Copper futures reached their highest since August 17 in early Thursday morning trading in the US following the Federal Reserve’s decision to keep interest rates steady, which led to the dollar selling off.
Copper for December settlement on the Comex division of the New York Mercantile Exchange jumped 3.90 cents or 1.8 percent to $2.1940 per pound. Trade has ranged from $2.1605 to $2.1965.
Despite an improving labour market and fledgling signs of inflation, the Fed decided economic conditions did not warrant higher interest rates. The dollar subsequently erased Friday’s uptick and continued lower today – the dollar index was last at a one-week low of 95.14.
“[The Fed announcement] provided a relief rally to metals markets as policy makers left interest rates unchanged overnight, scaling back forward projections for hikes as the US dollar naturally weakened against its major counterparts,” a trader said.
In trade data, Chinese imports of unwrought copper and copper alloy rose 1.5 percent year-on-year but fell 3.2 percent month-on-month to 300,000 tonnes in August, according to the country’s General Administration of Customs.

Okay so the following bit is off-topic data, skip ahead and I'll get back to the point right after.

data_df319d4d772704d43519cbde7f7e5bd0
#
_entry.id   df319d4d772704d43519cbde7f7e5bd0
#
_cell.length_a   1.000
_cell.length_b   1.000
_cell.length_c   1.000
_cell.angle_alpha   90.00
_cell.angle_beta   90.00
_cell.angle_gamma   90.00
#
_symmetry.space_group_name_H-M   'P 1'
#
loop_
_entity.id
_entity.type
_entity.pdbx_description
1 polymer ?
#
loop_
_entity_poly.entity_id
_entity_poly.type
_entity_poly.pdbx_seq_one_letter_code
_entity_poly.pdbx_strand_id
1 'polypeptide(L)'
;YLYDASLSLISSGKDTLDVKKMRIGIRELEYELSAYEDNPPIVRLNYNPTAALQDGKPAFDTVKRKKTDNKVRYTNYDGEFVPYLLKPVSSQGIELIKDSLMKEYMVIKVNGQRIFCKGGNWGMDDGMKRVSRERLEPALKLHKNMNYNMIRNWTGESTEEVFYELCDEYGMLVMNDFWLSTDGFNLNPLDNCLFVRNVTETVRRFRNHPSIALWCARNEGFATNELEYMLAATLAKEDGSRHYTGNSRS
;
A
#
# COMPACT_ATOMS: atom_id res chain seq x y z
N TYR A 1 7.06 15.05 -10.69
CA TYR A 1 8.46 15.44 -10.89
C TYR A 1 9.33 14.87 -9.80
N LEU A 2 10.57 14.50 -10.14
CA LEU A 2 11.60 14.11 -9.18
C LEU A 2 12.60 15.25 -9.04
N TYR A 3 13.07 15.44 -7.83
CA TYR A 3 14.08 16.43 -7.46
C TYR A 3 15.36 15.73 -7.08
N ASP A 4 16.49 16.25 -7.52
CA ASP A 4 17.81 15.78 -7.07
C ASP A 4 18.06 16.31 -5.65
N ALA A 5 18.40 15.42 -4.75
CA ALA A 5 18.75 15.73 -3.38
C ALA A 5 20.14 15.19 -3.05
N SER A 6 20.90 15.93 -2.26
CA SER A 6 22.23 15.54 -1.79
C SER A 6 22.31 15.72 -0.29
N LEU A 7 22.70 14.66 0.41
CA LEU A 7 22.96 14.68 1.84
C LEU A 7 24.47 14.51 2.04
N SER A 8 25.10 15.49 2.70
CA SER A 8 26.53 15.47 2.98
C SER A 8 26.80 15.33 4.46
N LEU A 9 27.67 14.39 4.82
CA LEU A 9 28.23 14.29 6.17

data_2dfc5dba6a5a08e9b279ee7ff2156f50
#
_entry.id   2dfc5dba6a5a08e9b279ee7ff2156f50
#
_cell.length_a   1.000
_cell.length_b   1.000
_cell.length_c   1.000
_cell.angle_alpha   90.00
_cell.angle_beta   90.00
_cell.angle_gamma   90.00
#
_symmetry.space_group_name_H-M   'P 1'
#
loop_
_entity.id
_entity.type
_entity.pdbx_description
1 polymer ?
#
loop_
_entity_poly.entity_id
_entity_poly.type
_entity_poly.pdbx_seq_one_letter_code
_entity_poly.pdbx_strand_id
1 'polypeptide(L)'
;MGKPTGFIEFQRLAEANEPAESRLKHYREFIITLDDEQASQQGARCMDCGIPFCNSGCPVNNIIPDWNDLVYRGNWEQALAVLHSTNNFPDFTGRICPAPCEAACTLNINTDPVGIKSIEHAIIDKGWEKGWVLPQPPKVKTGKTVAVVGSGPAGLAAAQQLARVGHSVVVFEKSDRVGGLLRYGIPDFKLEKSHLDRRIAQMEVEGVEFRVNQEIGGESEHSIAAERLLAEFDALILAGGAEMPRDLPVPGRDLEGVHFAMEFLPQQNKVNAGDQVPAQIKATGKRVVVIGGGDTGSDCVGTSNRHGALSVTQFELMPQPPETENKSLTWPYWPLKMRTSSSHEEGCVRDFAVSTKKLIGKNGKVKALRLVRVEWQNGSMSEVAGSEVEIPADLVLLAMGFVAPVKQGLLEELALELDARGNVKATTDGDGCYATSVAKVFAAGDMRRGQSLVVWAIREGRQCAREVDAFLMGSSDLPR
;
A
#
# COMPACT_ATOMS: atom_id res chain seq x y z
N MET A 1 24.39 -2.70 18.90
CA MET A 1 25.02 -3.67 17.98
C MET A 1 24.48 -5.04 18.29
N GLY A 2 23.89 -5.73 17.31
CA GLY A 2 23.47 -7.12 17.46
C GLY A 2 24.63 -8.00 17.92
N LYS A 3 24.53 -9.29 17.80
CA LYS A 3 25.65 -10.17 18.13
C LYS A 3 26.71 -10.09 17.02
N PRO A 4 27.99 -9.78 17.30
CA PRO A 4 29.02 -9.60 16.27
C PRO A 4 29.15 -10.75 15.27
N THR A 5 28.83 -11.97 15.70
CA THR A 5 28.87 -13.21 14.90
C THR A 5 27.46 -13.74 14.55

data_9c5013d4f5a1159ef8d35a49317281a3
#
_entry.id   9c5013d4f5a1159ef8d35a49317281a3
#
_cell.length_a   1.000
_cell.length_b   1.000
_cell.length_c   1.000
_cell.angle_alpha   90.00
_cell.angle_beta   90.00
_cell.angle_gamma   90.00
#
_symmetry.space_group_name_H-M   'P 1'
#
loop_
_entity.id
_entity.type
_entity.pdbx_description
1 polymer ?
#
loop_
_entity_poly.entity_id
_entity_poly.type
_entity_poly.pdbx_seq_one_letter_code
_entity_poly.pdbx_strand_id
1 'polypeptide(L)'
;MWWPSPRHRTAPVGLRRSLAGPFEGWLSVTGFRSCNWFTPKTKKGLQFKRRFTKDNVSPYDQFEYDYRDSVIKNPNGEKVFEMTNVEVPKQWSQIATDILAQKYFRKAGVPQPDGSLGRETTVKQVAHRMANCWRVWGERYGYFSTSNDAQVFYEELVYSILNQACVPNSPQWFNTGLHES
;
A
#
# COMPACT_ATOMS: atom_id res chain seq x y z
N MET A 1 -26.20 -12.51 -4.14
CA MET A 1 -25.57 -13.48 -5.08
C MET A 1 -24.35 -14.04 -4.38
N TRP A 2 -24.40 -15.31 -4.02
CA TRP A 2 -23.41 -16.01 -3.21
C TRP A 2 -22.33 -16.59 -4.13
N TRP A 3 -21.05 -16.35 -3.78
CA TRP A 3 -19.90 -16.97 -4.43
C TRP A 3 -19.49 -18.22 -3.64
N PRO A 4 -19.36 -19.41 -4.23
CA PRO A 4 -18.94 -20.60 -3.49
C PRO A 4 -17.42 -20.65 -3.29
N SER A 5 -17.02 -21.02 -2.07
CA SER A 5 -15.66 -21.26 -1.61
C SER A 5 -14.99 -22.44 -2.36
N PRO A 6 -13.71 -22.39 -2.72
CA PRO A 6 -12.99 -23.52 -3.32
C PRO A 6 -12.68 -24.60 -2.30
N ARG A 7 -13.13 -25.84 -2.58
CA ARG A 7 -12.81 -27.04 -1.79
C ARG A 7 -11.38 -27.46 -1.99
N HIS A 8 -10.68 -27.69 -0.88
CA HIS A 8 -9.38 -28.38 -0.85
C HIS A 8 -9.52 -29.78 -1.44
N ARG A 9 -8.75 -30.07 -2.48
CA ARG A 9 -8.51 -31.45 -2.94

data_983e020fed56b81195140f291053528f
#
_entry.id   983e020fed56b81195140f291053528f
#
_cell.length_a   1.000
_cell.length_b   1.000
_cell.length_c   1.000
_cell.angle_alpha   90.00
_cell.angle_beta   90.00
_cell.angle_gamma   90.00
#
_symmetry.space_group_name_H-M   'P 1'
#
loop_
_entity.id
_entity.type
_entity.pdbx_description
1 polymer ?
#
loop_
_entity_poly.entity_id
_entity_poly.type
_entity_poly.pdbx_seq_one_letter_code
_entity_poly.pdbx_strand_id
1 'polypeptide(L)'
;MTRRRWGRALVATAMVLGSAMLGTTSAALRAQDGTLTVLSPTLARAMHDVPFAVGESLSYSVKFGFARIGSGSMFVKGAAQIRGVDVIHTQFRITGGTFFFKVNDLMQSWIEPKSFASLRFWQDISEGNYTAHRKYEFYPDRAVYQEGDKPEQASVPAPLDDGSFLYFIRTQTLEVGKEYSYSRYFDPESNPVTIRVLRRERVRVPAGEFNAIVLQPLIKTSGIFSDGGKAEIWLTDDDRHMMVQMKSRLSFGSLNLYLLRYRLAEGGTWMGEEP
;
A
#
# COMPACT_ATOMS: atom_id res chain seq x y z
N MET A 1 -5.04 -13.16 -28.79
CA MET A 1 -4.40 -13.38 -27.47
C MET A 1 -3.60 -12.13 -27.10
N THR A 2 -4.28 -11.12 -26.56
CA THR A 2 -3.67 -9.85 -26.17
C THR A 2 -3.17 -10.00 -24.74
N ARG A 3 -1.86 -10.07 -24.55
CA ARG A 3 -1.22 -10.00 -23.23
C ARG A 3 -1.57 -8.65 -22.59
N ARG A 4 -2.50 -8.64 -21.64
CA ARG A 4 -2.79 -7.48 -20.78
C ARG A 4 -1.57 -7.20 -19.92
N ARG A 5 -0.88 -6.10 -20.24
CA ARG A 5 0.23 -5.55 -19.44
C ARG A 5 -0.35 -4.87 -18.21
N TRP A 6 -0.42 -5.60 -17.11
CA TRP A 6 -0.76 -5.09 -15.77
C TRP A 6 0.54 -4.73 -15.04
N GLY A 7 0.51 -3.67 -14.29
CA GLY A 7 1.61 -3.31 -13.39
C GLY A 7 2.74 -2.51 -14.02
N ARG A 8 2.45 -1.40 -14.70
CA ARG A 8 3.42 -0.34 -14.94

The metal also largely ignored a report from the International Copper Study Group showing the global refined copper industry was in a production deficit of around 306,000 tonnes in the first half, which equates to a seasonally adjusted deficit of about 227,000 tonnes.
“We remain constructive on copper over the next month because some indicators suggest that the physical market is picking up while speculative sentiment has turned more positive. We will go with the flow,” Boris Mikanikrezai, metals analyst at FastMarkets, said.
“Still, we remain bearish over the next three-six months – we feel the current buying pressure is not being driven by a meaningful tightening in the global supply/demand balance,” he added.
The pace of economic data picks up today. US weekly unemployment claims for September 8-15 at 252,000 were below the forecast of 261,000. Later, existing home sales, the HPI, the CB leading index and natural gas storage figures are all slated for release.
In European markets, Germany’s DAX and France’s CAC-40 were up two percent and 2.2 percent respectively while the dollar softened by 0.5 percent to 1.1238 against the euro.
In other commodities, light sweet crude (WTI) oil futures on the Nymex rose 93 cents or 2.1 percent to $46.27 per barrel while the most active Comex gold contract at $1,340.40 per ounce was up $9.00.
(Editing by Mark Shaw)